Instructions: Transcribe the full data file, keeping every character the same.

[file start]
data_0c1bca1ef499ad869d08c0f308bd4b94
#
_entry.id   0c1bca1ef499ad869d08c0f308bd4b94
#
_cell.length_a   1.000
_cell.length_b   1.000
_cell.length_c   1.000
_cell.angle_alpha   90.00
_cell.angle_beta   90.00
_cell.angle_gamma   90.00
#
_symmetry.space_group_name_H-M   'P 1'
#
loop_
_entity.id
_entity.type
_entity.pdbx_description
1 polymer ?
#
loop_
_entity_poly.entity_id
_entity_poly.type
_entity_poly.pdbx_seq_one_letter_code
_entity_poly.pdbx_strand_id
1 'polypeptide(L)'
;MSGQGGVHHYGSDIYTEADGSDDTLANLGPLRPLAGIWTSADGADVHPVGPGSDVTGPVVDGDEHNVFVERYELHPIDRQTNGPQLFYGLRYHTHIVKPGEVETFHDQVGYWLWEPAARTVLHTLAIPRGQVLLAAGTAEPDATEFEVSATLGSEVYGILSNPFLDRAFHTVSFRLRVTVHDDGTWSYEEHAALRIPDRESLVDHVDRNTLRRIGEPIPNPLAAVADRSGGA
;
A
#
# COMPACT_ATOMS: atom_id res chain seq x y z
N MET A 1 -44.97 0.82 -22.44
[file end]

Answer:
data_0c1bca1ef499ad869d08c0f308bd4b94
#
_entry.id   0c1bca1ef499ad869d08c0f308bd4b94
#
_cell.length_a   1.000
_cell.length_b   1.000
_cell.length_c   1.000
_cell.angle_alpha   90.00
_cell.angle_beta   90.00
_cell.angle_gamma   90.00
#
_symmetry.space_group_name_H-M   'P 1'
#
loop_
_entity.id
_entity.type
_entity.pdbx_description
1 polymer ?
#
loop_
_entity_poly.entity_id
_entity_poly.type
_entity_poly.pdbx_seq_one_letter_code
_entity_poly.pdbx_strand_id
1 'polypeptide(L)'
;MSGQGGVHHYGSDIYTEADGSDDTLANLGPLRPLAGIWTSADGADVHPVGPGSDVTGPVVDGDEHNVFVERYELHPIDRQTNGPQLFYGLRYHTHIVKPGEVETFHDQVGYWLWEPAARTVLHTLAIPRGQVLLAAGTAEPDATEFEVSATLGSEVYGILSNPFLDRAFHTVSFRLRVTVHDDGTWSYEEHAALRIPDRESLVDHVDRNTLRRIGEPIPNPLAAVADRSGGA
;
A
#
# COMPACT_ATOMS: atom_id res chain seq x y z
N MET A 1 -44.97 0.82 -22.44